From Chicken Soup for the Soul: A Tribute to Moms


Milestones are those things you’re supposed to see coming from a long way off and be prepared for. My youngest child started first grade this week, which was a milestone I thought I was eager to reach. For sixteen years, I’ve been an at-home mom.

I clearly remember a day when I was nursing a baby, while making a toddler a sandwich, and trying to talk a frightened five-year-old down from the top bunk of his new bed. I felt exhausted and overwhelmed. “If only I had some time to myself,” I wailed to a friend.

“Cindy, someday you’ll blink, and all the boys will be in school. Then you’ll have your time,” she said.

I must have blinked.

I wouldn’t trade my time at home with my sons for anything. I understand how fortunate I’ve been to have had this choice. The sacrifices my husband and I have made have been worth it.

However, there were days I couldn’t recall why I ever wanted to have children to begin with, much less be with them 24/7. There were weeks I envied the working moms on my block with their shiny briefcases, flawless makeup, and lunches at places other than Chuck E. Cheese. Months in which I longed to send my toddler off to school, preferably boarding school.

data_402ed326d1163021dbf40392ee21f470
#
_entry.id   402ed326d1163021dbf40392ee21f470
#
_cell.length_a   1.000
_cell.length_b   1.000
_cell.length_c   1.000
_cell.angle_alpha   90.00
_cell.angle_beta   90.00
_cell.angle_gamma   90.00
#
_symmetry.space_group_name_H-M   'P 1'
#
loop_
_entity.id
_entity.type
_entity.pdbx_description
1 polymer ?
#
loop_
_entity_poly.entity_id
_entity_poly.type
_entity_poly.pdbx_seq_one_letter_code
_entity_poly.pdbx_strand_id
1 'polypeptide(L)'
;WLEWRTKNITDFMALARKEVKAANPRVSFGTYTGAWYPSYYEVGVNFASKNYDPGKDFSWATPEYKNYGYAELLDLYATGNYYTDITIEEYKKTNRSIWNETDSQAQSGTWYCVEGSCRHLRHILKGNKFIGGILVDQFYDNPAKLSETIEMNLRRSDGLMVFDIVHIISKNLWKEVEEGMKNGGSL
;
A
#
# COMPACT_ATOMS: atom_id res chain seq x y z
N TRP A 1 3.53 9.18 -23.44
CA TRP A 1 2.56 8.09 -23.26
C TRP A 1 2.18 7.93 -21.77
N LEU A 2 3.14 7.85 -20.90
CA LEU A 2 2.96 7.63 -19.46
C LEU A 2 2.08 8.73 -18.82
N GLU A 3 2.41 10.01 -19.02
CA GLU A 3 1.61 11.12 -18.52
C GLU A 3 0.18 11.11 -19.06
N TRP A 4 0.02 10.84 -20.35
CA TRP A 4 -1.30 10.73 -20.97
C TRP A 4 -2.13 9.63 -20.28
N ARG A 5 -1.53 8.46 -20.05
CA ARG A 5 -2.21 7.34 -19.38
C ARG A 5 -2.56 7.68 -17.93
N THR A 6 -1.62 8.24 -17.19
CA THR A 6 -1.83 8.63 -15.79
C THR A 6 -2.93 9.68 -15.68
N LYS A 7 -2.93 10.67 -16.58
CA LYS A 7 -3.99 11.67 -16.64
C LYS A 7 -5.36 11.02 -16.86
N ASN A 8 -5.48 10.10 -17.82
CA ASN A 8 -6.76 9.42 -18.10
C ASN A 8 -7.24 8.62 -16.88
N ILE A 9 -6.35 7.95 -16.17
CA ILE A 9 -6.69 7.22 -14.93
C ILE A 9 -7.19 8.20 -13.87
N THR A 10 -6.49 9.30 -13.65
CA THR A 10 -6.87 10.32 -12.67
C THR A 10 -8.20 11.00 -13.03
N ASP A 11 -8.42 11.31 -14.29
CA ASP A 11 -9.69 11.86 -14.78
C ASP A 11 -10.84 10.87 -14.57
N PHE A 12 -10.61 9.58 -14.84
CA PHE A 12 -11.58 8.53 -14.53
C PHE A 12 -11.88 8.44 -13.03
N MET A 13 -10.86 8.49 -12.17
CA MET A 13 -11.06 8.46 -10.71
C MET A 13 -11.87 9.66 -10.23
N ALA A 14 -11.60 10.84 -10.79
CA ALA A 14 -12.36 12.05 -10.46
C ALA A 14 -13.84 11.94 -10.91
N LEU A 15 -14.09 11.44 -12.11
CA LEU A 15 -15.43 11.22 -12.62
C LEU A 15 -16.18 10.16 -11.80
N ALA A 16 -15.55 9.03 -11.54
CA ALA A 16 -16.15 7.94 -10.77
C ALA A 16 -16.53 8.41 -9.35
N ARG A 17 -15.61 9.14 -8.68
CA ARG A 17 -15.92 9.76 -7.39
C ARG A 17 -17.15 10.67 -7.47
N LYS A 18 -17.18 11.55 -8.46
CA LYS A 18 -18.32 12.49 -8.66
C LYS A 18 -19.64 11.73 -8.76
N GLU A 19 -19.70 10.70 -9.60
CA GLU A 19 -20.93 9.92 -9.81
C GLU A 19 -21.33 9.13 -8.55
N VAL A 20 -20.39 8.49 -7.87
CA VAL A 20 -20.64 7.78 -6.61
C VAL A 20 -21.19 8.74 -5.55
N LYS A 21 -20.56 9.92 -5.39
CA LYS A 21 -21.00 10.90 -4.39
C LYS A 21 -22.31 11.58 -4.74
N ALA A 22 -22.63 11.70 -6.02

For years I fantasized about what I’d do when all the boys were in school. I dreamed of buying clothes with tags that said, “Dry Clean Only,” and longed for the time when I’d be able to finish a thought or a sentence. “Some day I’ll have a bigger life,” I’d say.

But bigger is not always better, and I found myself at the door of Sam’s classroom, unable to walk away. I’m not much of a crier, probably because I live with five guys, but my eyes grew suspiciously moist. Sam looked up and waved, as if to say, “You can go now.” Suddenly, I wasn’t sure if I was ready to leave him or have him leave me.

I know I’m not done parenting by any means. My teenagers don’t need me to cut the crusts of their sandwiches or help them blow their noses, but I’m still their chauffeur, calendar-keeper, and when they choose to speak, a listening ear. It’s time for me to embrace a new season of life, to reengage in a world that doesn’t revolve around snacks and naps.

This is my time—finally. I took one last peek at Sam, busily coloring at his desk. Slowly, I closed the door to his first-grade classroom. I patted my briefcase and checked my lipstick.

Milestones are often bittersweet. As I open the door to this new season of my life, I choose to savor the sweet portions and leave the bitterness behind.

Cindy Hval

You are currently enjoying a preview of this book.

Sign up here to get a Chicken Soup for the Soul story emailed to you every day for free!

Please note: Our premium story access has been discontinued (see more info).

view counter

More stories from our partners